But a bigger opposition push in the state appears to be coming from another nonprofit with unknown funding sources and with ties to Maine conservative politics and former Gov. Paul LePage. That group is called Maine People Before Politics (MPBP). MPBP raised alarm about TCI with a press release posted on the organization’s website. MPBP also posted a Facebook rant slamming the TCI and Gov. Janet Mills’ support for electric vehicles, and calling for public comment on TCI. That October 29 Facebook post received hundreds of reactions, shares, and comments.
Additionally, the Maine Republican Party appears to be part of the TCI opposition. The group has an online petition urging the state’s speaker of the House, Sara Gideon, to reject the “gas tax.” The Republican Party’s intention, according to the petition, is “to build a strong coalition of Mainers to oppose this new gas tax and send a strong message to Sara Gideon to leave our gas and heating oil alone.”
A similar opposition campaign, also pushed by a dark money organization, is shaping up in Massachusetts.
The Massachusetts Fiscal Alliance’s mission is to advocate for “fiscal responsibility, transparency, and accountability in state government,” but it is not transparent about its own funders as it is a 501(c)(4) nonprofit, meaning it’s not required to disclose its donors. Massachusetts Fiscal Alliance is actively organizing in opposition to TCI.
The group sent a letter to every state lawmaker and elected municipal official in the state and wrote an op-ed published last month in the Lowell Sun newspaper. The group also has a template email message demanding a legislative vote on TCI, which the organization describes as a “backdoor attempt to increase the gas tax.”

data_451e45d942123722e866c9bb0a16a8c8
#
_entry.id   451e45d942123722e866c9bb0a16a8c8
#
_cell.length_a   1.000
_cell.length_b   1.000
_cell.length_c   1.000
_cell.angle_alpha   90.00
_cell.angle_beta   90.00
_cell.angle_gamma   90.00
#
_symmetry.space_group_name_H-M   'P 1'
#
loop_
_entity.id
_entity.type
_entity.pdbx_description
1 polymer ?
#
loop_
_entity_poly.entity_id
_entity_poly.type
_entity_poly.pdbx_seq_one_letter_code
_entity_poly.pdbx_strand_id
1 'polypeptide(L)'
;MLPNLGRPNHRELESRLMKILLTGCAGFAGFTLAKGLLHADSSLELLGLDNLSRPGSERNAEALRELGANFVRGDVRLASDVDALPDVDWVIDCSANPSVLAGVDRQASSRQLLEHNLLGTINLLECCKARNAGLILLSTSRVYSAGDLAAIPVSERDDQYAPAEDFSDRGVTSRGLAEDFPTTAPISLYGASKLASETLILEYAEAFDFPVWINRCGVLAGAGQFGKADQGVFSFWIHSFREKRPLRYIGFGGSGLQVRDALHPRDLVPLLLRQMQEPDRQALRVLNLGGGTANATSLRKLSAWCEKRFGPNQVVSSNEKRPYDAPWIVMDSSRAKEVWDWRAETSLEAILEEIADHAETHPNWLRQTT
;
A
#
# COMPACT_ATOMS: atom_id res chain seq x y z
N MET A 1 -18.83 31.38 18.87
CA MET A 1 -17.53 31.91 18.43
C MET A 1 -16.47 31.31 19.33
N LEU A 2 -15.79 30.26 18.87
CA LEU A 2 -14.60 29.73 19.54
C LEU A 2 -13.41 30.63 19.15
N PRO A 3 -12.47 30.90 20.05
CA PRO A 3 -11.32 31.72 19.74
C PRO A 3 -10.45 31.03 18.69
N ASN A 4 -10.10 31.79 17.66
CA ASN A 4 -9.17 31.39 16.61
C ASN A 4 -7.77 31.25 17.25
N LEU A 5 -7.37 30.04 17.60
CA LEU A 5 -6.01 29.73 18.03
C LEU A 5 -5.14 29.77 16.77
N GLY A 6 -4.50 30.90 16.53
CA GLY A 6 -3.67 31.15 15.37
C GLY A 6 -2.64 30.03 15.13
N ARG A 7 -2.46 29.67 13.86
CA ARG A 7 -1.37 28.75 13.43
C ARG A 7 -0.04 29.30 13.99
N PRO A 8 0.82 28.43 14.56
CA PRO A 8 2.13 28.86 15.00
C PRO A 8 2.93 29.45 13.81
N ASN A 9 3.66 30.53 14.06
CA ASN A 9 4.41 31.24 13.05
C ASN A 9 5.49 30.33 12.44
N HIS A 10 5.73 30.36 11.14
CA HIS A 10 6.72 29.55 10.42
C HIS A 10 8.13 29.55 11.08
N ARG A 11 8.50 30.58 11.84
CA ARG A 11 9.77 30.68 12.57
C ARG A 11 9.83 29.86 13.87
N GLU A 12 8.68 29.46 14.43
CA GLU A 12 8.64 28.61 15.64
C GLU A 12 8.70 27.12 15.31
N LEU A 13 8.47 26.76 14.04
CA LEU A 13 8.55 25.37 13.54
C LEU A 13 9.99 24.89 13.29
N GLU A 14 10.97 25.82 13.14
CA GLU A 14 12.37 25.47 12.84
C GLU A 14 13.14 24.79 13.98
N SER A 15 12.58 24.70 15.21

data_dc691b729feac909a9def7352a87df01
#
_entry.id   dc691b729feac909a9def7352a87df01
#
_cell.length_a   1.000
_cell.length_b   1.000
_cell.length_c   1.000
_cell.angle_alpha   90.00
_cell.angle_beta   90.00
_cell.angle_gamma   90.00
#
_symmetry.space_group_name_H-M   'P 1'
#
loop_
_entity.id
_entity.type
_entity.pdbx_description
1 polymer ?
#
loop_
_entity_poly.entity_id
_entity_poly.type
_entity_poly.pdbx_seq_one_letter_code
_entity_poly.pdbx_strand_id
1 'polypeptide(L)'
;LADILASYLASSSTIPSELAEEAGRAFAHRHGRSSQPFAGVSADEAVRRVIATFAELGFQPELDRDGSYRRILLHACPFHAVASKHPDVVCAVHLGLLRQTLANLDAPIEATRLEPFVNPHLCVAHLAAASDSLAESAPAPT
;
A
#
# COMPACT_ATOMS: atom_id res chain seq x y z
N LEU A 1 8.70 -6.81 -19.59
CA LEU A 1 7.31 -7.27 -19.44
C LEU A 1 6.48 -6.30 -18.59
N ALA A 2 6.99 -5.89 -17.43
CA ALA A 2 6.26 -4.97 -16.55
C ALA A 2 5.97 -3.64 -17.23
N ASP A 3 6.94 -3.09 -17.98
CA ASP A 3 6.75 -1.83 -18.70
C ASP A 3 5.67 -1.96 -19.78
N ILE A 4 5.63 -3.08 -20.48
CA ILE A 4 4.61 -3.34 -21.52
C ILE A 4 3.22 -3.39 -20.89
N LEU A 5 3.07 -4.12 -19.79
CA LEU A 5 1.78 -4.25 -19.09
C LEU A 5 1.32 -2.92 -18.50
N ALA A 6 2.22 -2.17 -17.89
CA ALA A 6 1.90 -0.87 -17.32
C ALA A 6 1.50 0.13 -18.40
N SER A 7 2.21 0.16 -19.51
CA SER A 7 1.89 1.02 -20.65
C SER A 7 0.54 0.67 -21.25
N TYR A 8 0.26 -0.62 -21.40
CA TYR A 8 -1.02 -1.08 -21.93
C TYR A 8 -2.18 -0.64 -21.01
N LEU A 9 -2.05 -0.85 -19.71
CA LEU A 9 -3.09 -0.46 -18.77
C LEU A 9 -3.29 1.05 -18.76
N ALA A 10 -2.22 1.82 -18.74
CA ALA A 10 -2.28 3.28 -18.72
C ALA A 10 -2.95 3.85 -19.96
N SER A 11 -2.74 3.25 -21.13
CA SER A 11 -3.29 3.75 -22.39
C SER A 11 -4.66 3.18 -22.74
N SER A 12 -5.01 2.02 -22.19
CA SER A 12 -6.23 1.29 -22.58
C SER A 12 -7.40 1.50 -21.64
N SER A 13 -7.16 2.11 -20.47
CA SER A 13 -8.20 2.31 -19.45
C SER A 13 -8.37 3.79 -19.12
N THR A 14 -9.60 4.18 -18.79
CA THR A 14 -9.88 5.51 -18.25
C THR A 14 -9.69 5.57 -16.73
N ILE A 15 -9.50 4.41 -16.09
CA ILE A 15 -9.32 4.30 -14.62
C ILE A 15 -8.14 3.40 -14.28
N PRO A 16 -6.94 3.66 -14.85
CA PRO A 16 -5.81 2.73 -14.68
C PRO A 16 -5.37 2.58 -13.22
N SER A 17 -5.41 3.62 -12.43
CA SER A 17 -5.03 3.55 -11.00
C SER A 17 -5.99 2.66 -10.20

Conservative media and the state’s Republican Party appear to be on board with TCI opposition in Massachusetts. The Boston Herald, for example, is raising alarm and stoking opposition. A November 1 news story was published under the headline “Green gas tax bid could push prices close to $5 a gallon.”
The Massachusetts Republican Party posted the link to that article on its Facebook page, garnering hundreds of reactions and shares. Another Herald news story published October 31 referenced TCI as a gas price hike, and the Massachusetts GOP again linked to the story on its Facebook page.
While it is unclear if Big Oil is behind some of this pushback against the program aiming to rein in emissions from fossil-fueled transportation, it follows a well-documented pattern of coordinated commenting campaigns that the oil industry has underwritten in recent years, such as the Energy4US front group that submitted more than one-quarter of all public comments to the Department of Transportation about national clean car standards rollbacks.
“We’ve heard that the oil industry is starting to mobilize on this,” said Gatti of the TCI comments.
In the meantime, the program is proceeding according to schedule. A draft Memorandum of Understanding (MOU) that builds on the framework is expected next month. The final MOU is scheduled for spring 2020, and over the next year states will sign on and develop a model rule ahead of formal rulemaking. Program implementation could start as early as 2022.
*Update 11/25/2019: The original post inaccurately referred to Consumer Energy Alliance as a PR agency. The error was made in the editing process, and was not a fault of the author. Consumer Energy Alliance is an advocacy group that shares an address and multiple personnel with a PR agency, HBW Resources. The comments submitted to TCI were signed by David Holt, a managing partner at HBW Resources, who is also President of the Consumer Energy Alliance.